There was a time when a homophobic slur was no big think in sports. It was part of the language used by players in their trash talk. If one player uttered such a word, the other player would probably scream it back, and after more jawing, the players would move along.
Even if said words were caught on camera, chances are, nothing would happen to them.
No suspension, no fine, no apologizes either.
Today, times are very different, and that is a good thing. Society, for the most part, have become more accepting of people of different backgrounds, religions, colour, and their sexual preferences. As long as people are good, why does it matter if they are different?
It would seem, though, that is sports, athletes are somewhat slow to change. Anaheim Ducks captain, Ryan Getzlaf, has been fined $10,000 (the maximum allowed) by the NHL for uttering a homophobic slur during game 4, which was caught on camera, though there was no audio.
Just a couple of days ago, Toronto Blue Jays outfielder, Kevin Pillar, was suspended for 2 games by the team for screaming a homophobic slur at an opposing pitcher. He was immediately contrite following the game and issued an apology.
Andrew Shaw, while still with the Chicago Blackhawks was suspended for a game and fined $5000 for directing a homophobic slur towards an official. It is no surprise that the NHL did not suspend Getzlaf, as this is the way the league operates.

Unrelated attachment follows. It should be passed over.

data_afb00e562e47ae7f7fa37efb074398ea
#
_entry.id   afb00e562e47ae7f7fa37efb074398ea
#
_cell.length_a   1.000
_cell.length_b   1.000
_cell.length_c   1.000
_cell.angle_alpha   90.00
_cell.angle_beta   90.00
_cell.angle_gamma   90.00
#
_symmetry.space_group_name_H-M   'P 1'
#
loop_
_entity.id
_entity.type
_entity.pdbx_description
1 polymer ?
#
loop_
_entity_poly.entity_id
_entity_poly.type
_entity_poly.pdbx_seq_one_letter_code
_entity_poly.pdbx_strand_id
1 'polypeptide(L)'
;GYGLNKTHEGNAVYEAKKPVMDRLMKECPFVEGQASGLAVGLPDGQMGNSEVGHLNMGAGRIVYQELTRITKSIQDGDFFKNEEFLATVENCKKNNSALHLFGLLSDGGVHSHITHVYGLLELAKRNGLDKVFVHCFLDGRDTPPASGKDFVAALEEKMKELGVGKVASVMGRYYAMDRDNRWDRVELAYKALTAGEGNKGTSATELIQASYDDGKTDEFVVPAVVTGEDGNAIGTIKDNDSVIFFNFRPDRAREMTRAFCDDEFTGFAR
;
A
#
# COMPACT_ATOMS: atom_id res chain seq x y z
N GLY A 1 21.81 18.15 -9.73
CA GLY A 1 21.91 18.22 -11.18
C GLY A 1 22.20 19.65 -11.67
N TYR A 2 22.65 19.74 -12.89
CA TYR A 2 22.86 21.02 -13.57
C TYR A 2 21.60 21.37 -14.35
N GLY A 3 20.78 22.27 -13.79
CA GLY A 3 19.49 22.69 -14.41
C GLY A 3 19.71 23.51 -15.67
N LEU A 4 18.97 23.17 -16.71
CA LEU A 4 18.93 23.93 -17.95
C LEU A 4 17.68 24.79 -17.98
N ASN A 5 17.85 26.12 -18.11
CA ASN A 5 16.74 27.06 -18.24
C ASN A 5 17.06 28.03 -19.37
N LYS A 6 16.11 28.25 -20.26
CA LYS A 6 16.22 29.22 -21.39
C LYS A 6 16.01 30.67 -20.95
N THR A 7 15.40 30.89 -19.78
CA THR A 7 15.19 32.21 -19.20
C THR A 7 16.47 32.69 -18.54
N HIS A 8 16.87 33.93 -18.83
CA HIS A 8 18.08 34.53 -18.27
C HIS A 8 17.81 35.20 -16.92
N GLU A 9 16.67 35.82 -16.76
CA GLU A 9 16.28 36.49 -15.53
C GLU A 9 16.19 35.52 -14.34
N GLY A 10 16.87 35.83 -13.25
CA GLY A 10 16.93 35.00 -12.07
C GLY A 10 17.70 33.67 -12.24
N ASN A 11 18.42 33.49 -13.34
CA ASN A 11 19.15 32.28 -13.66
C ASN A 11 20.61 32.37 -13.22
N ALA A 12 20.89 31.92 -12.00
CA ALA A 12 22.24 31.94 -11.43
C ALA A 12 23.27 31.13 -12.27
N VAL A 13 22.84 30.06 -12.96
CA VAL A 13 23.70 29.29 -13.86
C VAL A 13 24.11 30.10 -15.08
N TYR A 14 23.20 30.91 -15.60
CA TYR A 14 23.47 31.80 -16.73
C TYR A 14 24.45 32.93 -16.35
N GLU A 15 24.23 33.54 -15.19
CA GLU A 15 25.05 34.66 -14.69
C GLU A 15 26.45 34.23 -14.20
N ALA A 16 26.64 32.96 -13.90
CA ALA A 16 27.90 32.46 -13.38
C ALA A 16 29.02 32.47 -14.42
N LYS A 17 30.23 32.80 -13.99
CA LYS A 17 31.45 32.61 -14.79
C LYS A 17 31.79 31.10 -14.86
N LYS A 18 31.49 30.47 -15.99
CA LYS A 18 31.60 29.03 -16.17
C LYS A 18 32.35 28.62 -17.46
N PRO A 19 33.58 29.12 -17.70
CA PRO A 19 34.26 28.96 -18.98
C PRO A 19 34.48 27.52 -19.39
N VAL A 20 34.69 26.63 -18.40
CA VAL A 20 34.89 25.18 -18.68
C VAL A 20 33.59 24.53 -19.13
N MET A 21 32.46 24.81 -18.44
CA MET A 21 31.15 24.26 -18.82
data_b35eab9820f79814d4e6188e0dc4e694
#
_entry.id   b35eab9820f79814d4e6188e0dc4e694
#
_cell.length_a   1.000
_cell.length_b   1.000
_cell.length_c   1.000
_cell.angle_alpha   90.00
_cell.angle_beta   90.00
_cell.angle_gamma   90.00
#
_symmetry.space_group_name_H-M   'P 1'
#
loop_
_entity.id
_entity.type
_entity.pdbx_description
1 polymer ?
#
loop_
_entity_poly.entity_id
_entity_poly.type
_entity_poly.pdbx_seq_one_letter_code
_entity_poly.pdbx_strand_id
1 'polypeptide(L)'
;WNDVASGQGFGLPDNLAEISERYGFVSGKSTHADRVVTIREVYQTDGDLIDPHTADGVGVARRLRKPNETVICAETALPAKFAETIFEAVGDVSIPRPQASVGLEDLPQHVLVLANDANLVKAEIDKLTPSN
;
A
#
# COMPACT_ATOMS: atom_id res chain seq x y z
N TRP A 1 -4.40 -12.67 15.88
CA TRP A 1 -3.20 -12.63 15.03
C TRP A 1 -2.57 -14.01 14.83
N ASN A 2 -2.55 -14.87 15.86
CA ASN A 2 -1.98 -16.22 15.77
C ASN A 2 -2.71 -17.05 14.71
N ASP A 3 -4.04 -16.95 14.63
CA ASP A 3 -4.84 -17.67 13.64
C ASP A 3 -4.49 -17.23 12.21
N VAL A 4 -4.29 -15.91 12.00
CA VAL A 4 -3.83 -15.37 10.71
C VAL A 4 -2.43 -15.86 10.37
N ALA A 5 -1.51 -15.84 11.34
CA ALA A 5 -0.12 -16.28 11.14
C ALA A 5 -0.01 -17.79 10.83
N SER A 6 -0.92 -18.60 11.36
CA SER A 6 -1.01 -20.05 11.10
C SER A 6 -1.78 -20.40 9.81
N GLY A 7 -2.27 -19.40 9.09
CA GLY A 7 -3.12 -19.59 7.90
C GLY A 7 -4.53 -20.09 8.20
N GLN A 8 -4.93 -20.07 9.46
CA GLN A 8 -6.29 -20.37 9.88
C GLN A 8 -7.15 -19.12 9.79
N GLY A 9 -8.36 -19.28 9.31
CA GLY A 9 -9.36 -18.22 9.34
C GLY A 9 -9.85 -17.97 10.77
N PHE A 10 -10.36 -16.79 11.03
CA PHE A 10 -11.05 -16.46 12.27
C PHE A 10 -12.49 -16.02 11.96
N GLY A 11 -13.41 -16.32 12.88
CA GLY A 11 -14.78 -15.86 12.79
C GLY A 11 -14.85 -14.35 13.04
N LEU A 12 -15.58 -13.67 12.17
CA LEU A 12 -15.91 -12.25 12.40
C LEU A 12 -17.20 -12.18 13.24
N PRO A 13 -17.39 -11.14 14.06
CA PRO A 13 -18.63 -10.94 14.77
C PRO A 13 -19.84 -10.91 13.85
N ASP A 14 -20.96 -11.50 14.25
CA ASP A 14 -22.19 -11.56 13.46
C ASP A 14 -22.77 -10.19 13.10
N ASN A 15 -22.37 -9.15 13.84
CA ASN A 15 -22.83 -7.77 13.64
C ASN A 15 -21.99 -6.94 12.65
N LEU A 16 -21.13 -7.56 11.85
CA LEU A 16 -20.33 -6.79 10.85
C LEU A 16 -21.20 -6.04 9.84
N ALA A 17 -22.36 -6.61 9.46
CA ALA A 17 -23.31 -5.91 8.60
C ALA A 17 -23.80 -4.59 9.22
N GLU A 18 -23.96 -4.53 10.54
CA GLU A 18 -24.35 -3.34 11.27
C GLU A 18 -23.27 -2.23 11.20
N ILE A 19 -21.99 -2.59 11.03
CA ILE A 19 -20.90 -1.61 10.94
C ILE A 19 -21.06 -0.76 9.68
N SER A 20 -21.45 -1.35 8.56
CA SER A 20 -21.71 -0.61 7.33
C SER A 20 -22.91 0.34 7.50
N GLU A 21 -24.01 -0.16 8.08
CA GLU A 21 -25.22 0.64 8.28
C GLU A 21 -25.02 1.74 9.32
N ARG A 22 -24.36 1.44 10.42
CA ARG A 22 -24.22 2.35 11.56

I've joked in the past that the league spins a wheel with various suspensions, fines, and even nothing on it, to determine what punishment a player will receive. That would explain of the head scratching decisions the league has made in the past. If it was still the regular season or if Getzlaf wasn't one of the top players on the Ducks, it would not be surprising if he would have received the same penalty that Shaw received last year. If the league wanted to send a message, they would have suspended Getzlaf for a game. Make the punishment harsh so that players think twice and can't use the "in the heat of the moment" argument.
To the NHL's credit, they have partnered with You Can Play since 2012. The group's goal is to eradicate homophobia in sports. Teams have taken steps in the last few years to be more inclusion, participating in pride parades.
There has never been a NHL player, past or present, who has come out as gay. There have few in sports in general, but the feeling of acceptance of a gay teammate has risen in most sports, at least that is what some have said.
So why then in the year 2017, athletes are still using homophobic slurs?
Well, because for so many years it was normal to use a homophobic slur as part of trash talk. Even for somebody like Getzlaf, who is 32, it was considered no big deal. I don't think Getzlaf is homophobic or a bad person at all, though I don't know him personally, so I couldn't be 100% about that.
For future generation of players, using homophobic slurs, or even calling male athletes 'girls' or other female terms which is supposed to be an insult, should become non-existent as the times change.